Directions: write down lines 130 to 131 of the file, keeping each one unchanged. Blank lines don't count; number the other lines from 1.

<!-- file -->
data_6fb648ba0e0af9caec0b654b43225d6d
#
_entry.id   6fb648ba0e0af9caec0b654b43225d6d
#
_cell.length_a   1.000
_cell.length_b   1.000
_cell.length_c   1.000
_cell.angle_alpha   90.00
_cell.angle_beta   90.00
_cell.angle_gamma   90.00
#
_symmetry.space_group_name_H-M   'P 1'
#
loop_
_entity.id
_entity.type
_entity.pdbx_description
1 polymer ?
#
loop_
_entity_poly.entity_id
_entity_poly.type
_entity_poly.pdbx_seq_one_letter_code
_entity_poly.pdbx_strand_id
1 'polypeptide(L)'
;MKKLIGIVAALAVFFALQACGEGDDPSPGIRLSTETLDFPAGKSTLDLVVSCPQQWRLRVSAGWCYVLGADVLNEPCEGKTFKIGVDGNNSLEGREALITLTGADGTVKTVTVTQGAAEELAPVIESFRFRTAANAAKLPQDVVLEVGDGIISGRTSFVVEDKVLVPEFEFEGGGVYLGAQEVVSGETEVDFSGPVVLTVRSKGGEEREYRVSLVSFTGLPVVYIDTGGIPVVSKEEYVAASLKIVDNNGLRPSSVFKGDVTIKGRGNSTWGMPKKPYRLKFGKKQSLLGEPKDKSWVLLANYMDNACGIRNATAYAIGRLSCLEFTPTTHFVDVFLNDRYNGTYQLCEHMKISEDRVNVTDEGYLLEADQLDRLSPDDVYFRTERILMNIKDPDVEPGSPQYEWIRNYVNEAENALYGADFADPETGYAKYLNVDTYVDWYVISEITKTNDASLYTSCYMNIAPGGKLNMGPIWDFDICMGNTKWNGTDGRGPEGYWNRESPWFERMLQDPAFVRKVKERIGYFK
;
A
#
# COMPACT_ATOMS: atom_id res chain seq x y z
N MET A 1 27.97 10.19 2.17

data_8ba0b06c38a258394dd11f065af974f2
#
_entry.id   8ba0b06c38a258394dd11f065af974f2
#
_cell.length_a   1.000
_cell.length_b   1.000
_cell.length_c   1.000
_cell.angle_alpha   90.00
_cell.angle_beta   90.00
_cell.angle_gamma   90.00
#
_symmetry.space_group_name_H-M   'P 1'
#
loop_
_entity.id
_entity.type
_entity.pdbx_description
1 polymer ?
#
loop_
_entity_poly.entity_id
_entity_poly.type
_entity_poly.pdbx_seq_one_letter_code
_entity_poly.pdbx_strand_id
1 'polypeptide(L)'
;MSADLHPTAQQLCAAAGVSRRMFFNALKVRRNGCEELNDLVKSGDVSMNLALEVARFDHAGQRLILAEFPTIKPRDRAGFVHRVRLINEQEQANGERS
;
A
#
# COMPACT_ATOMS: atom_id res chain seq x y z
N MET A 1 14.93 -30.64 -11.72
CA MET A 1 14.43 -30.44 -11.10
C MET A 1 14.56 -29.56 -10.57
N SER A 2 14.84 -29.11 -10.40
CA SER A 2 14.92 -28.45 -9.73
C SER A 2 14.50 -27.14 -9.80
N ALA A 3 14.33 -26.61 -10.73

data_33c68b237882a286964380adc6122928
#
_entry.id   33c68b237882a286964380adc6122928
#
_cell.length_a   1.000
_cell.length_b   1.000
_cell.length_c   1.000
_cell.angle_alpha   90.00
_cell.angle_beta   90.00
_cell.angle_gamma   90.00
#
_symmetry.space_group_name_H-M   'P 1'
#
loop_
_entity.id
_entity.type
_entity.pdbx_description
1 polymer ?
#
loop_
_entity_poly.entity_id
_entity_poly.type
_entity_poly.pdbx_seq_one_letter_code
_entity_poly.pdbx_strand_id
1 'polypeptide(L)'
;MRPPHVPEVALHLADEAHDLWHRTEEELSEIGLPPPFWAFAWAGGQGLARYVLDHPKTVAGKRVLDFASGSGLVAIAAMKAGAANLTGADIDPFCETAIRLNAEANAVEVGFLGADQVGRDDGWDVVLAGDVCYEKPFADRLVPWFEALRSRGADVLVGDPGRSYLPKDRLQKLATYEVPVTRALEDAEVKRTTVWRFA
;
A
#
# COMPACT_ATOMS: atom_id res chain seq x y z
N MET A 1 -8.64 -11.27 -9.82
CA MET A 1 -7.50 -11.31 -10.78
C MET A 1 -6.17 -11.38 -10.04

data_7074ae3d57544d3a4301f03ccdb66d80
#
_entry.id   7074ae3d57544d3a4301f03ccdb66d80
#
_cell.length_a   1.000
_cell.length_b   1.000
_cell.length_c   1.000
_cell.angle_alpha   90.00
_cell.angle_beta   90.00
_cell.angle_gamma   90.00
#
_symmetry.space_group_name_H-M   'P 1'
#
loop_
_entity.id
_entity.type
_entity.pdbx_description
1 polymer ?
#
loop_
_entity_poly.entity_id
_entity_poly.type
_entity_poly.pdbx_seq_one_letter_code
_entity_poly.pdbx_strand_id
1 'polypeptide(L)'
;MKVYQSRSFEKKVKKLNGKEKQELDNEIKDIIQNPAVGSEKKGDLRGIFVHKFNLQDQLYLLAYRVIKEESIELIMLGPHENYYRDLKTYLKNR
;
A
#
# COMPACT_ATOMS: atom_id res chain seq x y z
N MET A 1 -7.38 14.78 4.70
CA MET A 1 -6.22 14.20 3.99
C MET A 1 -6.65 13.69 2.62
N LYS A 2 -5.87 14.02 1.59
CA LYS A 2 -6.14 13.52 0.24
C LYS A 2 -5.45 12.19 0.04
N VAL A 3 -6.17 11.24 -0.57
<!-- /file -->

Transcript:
#
# COMPACT_ATOMS: atom_id res chain seq x y z